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How to Treat an Ailing Economy

After the Delta strain of the Covid-19 virus started spreading in India in March 2021, it took three months to become the dominant variant in the world. Therefore, global concern about the effect of the new Omicron variant on the world economic recovery seems well-founded. As of mid-December, scientists' understanding of Omicron was incomplete, but analyses indicated to some, like US Chief Medical Advisor Dr. Anthony Fauci, that “It’s going to have an advantage in transmissibility”. Things may not be all that bleak, however, because many doctors believe our current vaccines will be effective against it, as they produce a “Host of different antibodies”, in the words of Dr SyraMadad.

Overall, analysts are concerned about the effect of the virus on consumer demand, supply chains and, particularly, tourism, which is in the process of recovering from a very difficult year-and-a-half. “Spending on leisure and hospitality would be impacted… and especially, I think, tourism will take a big hit”, comments Gad Levanon of The Conference Board. Businesses rely on large, far-reaching supply chains which can be hindered by labor shortages that follow viral outbreaks. Therefore, “If we saw more disruption and closure, that would weigh on supply chain problems that have already been an issue”, suggests Paul Ashworth of Capital Economics. Let's go through some of the more relevant information you'll need to know about the Omicron variant if you plan to invest in as CFDs.


Jerome Powell

The Chairman of the US Federal Reserve Advised Congress that the Omicron variant could hold back America's economic recovery by threatening the labor market and complicating the Fed's inflation strategy. “Greater concerns about the virus could reduce people’s willingness to work in person, which could slow progression in the labor market,” Powell stated. He also said that potential supply chain issues together with higher energy prices could push inflation "Well above our 2% longer-run goal".

A more upbeat voice was that of Raphael Bostic of the Federal Reserve Bank of Atlanta. “We have a lot of momentum in the economy right now,” said Bostic. “And that momentum, I’m hopeful, will be able to carry us through this next wave.” He believes the Omicron variant won't slow down the Fed's tapering plans, and that Powell may raise interest rates twice in 2022.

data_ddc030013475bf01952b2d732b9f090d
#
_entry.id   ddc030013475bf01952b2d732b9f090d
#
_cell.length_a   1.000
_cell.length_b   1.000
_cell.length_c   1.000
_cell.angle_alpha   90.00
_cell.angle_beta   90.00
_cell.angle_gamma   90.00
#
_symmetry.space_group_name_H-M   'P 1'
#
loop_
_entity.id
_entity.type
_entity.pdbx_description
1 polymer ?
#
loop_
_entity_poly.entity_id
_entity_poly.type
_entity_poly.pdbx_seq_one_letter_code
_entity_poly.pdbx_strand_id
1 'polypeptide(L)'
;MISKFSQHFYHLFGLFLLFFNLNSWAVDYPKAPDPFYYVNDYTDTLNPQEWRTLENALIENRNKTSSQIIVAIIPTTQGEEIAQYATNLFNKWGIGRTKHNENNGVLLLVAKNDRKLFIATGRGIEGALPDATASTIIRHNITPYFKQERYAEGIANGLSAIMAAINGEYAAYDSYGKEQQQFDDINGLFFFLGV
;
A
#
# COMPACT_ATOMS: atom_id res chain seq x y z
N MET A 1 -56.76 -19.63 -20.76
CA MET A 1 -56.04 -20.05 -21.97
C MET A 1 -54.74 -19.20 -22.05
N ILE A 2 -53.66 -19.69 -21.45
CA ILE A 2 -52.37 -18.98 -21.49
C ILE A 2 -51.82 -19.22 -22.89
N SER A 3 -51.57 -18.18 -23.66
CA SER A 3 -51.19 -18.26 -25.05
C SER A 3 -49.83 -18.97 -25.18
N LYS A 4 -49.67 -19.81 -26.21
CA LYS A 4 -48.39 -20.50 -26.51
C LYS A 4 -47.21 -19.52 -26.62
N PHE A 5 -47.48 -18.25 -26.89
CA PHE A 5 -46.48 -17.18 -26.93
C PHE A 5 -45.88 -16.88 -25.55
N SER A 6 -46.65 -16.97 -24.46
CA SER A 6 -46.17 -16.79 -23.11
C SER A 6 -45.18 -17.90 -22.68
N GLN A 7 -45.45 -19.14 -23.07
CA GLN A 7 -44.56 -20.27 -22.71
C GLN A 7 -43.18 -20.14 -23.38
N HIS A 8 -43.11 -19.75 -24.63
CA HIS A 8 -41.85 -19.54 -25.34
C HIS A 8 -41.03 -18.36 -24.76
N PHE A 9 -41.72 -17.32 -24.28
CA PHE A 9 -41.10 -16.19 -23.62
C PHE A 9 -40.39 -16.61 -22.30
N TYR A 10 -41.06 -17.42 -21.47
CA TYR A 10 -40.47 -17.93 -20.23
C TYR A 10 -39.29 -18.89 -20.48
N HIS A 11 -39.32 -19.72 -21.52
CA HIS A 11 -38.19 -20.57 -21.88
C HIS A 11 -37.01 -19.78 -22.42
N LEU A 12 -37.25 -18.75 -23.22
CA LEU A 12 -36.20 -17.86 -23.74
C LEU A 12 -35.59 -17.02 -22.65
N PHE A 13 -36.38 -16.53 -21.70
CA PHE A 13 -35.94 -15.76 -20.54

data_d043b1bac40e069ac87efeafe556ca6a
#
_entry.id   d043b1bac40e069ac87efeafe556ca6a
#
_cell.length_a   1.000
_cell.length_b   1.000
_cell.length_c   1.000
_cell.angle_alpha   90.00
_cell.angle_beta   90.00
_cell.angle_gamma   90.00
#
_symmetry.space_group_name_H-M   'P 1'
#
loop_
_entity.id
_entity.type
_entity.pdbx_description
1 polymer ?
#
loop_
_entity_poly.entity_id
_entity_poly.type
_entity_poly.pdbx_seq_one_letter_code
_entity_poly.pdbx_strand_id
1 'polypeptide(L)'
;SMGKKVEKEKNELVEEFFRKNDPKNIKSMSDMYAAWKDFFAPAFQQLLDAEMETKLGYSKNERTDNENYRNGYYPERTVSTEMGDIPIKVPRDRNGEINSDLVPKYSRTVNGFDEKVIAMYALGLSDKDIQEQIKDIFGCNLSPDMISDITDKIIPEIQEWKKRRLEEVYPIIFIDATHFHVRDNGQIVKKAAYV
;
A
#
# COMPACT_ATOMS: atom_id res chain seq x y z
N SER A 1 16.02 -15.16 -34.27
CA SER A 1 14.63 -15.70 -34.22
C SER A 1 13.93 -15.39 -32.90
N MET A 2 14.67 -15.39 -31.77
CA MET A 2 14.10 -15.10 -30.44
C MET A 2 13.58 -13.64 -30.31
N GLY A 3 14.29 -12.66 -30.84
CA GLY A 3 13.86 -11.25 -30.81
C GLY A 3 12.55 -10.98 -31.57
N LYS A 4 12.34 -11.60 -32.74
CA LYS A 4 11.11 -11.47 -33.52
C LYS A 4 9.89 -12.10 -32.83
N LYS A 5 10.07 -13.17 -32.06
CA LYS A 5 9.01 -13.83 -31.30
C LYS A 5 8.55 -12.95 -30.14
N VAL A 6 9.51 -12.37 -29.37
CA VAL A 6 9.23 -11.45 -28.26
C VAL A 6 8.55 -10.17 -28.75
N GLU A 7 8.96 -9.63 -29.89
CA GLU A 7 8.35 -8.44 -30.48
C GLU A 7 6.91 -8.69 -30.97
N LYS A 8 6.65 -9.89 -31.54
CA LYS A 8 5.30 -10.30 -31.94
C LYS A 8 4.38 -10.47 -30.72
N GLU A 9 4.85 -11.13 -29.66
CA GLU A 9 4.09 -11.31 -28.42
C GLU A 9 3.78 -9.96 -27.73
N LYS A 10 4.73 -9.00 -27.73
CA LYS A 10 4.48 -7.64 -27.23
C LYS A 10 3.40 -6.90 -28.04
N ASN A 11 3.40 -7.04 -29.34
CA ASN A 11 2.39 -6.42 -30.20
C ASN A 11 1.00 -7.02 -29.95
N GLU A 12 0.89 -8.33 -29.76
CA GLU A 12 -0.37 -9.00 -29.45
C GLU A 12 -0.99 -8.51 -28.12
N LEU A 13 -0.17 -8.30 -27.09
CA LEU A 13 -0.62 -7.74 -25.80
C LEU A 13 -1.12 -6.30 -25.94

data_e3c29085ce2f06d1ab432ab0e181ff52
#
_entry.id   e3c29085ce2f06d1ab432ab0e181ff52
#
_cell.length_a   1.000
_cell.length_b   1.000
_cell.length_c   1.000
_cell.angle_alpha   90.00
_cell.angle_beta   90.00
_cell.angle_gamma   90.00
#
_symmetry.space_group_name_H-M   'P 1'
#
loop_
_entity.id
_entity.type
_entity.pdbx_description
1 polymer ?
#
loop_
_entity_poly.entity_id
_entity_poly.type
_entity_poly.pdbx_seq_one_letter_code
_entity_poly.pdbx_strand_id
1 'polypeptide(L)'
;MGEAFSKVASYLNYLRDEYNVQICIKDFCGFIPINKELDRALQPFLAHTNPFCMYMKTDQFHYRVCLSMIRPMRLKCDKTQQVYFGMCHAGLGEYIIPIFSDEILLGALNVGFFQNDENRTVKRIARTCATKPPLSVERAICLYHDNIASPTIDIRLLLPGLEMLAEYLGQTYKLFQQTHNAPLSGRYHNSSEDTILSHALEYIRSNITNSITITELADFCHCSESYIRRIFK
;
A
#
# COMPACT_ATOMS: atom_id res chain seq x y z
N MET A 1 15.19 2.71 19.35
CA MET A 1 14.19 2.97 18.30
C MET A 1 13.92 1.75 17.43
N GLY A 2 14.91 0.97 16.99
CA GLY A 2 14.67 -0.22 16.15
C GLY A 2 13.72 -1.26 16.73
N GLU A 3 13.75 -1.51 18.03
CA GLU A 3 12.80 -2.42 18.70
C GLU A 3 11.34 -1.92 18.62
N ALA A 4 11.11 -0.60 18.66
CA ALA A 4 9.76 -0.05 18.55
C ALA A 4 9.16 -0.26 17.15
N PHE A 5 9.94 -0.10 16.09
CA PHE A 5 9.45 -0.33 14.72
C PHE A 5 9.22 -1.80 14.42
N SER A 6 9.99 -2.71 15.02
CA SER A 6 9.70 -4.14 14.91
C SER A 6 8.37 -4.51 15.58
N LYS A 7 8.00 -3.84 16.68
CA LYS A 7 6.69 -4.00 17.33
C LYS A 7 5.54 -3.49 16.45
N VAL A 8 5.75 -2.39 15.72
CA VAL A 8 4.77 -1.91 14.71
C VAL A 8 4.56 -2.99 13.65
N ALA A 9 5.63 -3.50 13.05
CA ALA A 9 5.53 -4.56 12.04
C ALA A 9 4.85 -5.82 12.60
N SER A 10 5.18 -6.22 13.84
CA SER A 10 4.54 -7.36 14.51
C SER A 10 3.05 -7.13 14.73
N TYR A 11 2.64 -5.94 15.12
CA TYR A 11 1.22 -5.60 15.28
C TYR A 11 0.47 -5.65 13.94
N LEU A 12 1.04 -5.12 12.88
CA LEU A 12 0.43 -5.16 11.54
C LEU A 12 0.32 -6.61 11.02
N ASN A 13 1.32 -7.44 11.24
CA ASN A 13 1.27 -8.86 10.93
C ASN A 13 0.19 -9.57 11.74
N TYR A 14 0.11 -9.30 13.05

The Journey of the Omicron Variant So Far

The strain was first identified in South Africa, but its origins are actually unknown. Its arrival in the USA was discovered on December 1st in California, and afterwards it was found in 24 other states. Its occurrence over the Thanksgiving holiday may have exacerbated the problem. “And [as] people gather for holidays… No one is surprised that after Thanksgiving, our numbers go up”, commented Dr David Wohl of UNC Chapel Hill. There were no immediate indications of severe symptoms, but some research seemed to indicate vaccinated people might still be vulnerable to the strain. Pfizer announced, however, that a third dose of its vaccine causes a better antibody response to the strain than just the original two doses.

About a week into December, the UK knew of 336 cases of the Omicron variant within its borders. Health Minister Sajid Javid said he didn't know of any hospitalizations as a result of the strain, but that he was going to hire 10,000 vaccination workers to give out booster shots. One important move by the British government was to require Covid tests for travelers to the UK before departure. Arrivals from several African countries including Nigeria and South Africa were cut out altogether. Travelers arriving in Britain must go into isolation within two days, until they show a negative test. The Business Travel Association protested that the new travel rules were a “hammer blow” to the travel industry. They asked the government to “step up to save jobs and businesses” and to reduce the costs of Covid tests.


The Path Ahead

The kinds of effects the Omicron variant will have on the economy are not entirely clear. For example, “In the near term, you're going to have a sharp, sudden reduction in consumer demand”, says Ian Bremmer of Eurasia Group. This may have the effect of lowering inflation. On the other hand, if supply chains are held up, this may push prices and inflation upward.

We'll have to keep our eye on the news for new health and economic developments to see how matters develop in the weeks to come. This is especially the case for those planning to invest in shares as CFDs, as price volatility thrives during such uncertain periods.

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